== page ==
New Delhi: The Supreme Court Thursday observed verbally that it cannot reinstate the Uddhav Thackeray-led Maha Vikas Aghadi (MVA) government in Maharashtra because the former chief minister had resigned from the post, and was not ousted from power.
A Constitution Bench led by Chief Justice D.Y. Chandrachud, hearing the disputes arising from the political imbroglio that gripped Maharashtra last year, further said that even if it faults the governor for calling the trust vote, the court may still not be able to reinstate the previous government led by Shiv Sena (UBT) leader Thackeray.
The bench made the remarks when senior advocate A.M. Singhvi, appearing for the Thackeray faction, urged it to restore the status quo ante.
“It would have been a logical thing to do provided you had lost the trust vote on the floor of the assembly. Then clearly you have been ousted from power because of a trust vote which has been set aside. Our problem is, look at the intellectual conundrum. It is not that you have been ousted from power as a result of a trust vote which was wrongly summoned by the governor. You chose not to, for whatever reason, you didn’t want to face a trust vote…,” CJI Chandrachud told Singhvi.
The bench then reserved its verdict on the set of petitions filed by the Thackeray camp as well as the faction of the Shiv Sena led by Maharashtra Chief Minister Eknath Shinde.
According to the CJI, re-appointing Thackeray would amount to restoring a government which had accepted that it was a minority in the state legislature. “How can the court reinstate a chief minister who did not even face the floor test,” the bench wondered.
Asked if Thackeray stepped down because he was asked to face the trust vote, Singhvi replied in the affirmative. The senior counsel recalled that Thackeray first filed a petition in the SC and resigned only after the top court gave a go-ahead to the trust vote.
In a situation where the governor “illegally” called for a trust vote, Thackeray’s participation or absence would not have diluted the fundamental illegality, Singhvi submitted. He added Thackeray knew the consequences of the “illegal act” (trust vote) and, therefore, resigned.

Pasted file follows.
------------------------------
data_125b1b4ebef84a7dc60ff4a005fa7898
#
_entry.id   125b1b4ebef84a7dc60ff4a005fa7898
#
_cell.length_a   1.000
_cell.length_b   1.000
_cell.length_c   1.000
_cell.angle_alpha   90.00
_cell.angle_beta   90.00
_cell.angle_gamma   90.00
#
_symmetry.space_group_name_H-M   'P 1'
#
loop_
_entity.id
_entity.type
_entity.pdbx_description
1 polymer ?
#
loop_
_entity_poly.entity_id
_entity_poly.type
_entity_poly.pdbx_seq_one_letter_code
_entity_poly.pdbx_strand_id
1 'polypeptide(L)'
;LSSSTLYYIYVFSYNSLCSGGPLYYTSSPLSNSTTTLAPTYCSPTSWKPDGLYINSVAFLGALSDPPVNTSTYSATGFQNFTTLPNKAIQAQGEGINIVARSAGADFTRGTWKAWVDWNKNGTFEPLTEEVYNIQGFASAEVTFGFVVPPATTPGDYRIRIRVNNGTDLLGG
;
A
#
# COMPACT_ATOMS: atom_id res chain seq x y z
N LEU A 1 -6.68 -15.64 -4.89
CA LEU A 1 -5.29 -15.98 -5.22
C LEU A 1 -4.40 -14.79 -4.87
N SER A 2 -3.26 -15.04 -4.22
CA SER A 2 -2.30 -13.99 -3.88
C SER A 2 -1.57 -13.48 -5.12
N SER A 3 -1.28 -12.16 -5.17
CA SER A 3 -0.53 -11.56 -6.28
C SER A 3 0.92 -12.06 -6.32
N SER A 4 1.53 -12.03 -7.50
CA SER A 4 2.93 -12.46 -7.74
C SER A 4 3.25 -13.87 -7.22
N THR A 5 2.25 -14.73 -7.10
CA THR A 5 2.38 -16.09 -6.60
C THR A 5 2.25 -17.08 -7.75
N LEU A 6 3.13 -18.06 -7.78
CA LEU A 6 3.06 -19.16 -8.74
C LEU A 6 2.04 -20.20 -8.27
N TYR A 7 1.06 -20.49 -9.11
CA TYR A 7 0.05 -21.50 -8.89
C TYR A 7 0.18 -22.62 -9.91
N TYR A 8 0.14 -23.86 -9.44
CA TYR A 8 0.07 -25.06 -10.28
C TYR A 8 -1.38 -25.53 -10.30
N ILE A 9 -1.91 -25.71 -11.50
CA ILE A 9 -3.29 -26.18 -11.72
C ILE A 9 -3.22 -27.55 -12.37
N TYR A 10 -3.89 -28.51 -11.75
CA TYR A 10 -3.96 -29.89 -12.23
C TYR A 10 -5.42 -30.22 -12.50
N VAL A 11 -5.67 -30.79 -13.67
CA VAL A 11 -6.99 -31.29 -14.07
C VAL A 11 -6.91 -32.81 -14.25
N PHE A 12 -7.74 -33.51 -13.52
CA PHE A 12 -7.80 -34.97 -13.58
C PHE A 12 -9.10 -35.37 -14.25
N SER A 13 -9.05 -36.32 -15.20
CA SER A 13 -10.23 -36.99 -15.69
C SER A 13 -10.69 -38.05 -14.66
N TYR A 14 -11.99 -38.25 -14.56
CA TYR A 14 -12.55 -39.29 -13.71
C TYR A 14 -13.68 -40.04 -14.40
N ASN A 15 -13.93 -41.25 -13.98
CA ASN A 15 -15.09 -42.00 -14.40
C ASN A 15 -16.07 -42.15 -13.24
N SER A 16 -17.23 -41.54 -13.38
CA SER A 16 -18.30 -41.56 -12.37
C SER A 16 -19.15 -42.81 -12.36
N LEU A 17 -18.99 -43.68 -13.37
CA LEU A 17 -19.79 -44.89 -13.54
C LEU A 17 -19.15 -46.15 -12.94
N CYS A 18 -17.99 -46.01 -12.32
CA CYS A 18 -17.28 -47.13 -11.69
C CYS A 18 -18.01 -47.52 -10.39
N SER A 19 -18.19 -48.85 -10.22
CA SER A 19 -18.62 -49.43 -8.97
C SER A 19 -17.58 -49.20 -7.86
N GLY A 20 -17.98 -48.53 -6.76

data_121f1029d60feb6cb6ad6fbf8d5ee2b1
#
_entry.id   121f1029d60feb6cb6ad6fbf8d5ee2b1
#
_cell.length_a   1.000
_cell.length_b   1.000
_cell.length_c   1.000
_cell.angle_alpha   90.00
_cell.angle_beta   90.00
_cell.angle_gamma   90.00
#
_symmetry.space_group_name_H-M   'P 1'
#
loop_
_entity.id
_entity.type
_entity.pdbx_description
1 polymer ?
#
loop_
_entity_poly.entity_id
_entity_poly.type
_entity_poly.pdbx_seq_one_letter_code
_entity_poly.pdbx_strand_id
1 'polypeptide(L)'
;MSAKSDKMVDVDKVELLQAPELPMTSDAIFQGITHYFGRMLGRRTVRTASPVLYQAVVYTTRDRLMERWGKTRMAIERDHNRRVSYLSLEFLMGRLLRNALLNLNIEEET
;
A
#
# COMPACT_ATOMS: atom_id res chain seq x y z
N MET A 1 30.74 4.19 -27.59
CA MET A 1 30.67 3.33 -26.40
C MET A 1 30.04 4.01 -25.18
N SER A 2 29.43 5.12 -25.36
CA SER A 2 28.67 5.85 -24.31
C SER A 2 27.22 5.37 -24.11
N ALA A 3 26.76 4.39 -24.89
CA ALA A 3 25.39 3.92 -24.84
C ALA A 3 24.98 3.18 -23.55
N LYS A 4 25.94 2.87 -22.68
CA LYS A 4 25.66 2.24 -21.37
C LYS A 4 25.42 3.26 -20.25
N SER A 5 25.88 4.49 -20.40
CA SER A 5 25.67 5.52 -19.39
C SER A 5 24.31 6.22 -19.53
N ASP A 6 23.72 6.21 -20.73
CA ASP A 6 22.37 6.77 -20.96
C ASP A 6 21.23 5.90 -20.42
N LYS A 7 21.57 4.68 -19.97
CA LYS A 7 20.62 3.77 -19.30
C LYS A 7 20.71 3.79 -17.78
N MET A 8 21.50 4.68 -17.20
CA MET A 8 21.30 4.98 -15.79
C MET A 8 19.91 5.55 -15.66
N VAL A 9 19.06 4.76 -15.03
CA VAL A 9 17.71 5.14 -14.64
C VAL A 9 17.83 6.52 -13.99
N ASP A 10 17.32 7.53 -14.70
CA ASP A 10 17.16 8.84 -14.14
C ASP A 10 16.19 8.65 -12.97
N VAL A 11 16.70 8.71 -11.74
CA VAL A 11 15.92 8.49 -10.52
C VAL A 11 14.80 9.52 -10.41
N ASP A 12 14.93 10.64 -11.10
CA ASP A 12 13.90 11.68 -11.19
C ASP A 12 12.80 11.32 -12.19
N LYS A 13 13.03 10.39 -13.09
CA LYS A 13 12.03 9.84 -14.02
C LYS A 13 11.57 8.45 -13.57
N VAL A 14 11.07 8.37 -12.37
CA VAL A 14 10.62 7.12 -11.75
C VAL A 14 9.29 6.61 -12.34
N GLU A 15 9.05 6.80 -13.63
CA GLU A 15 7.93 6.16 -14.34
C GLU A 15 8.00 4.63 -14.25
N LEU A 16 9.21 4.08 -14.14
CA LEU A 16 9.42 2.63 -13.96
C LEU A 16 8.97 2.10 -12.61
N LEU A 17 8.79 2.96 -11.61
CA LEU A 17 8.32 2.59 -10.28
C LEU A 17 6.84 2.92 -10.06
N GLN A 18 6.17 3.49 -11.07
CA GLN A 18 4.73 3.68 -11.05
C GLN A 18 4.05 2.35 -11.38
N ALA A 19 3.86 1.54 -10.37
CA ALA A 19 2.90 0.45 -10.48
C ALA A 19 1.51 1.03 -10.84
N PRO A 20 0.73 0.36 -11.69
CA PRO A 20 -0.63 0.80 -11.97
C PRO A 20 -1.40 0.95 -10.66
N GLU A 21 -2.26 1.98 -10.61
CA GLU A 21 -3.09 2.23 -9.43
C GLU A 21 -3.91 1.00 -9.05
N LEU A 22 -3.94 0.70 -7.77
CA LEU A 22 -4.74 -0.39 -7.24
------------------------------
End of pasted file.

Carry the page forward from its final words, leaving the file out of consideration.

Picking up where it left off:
The Thackeray camp was also quizzed on its contention that the governor could not have called for a trust vote on the basis of a letter written by the Shiv Sena MLAs (of Shinde camp). It was argued on their behalf that internal party differences are not in the governor’s domain.
The court sought to know why the governor cannot look at the numbers when a group of MLAs approach saying they have withdrawn support to a leader.
“Can the governor then not look at the numbers and say assuming that these people say that they have left, whether they have incurred a disqualification will be decided by the speaker? But this conduct of these people in doing something which is contrary to the Tenth Schedule also is liable to affect the strength of the House and the strength of the party in that House. Can he (governor) not do that,” the top court asked senior advocate Kapil Sibal, who also appeared for the Thackeray faction.
In response, Sibal said that if this is allowed, the Tenth Schedule or the anti-defection law will become redundant and one would go back to the time that existed before this law was introduced in 1985.
However, the apex court felt that the government has to be accountable to and must have the faith of the House. To this, Sibal said the way out is for MLAs to vote against the finance bill in which case the government falls.
(Edited by Amrtansh Arora)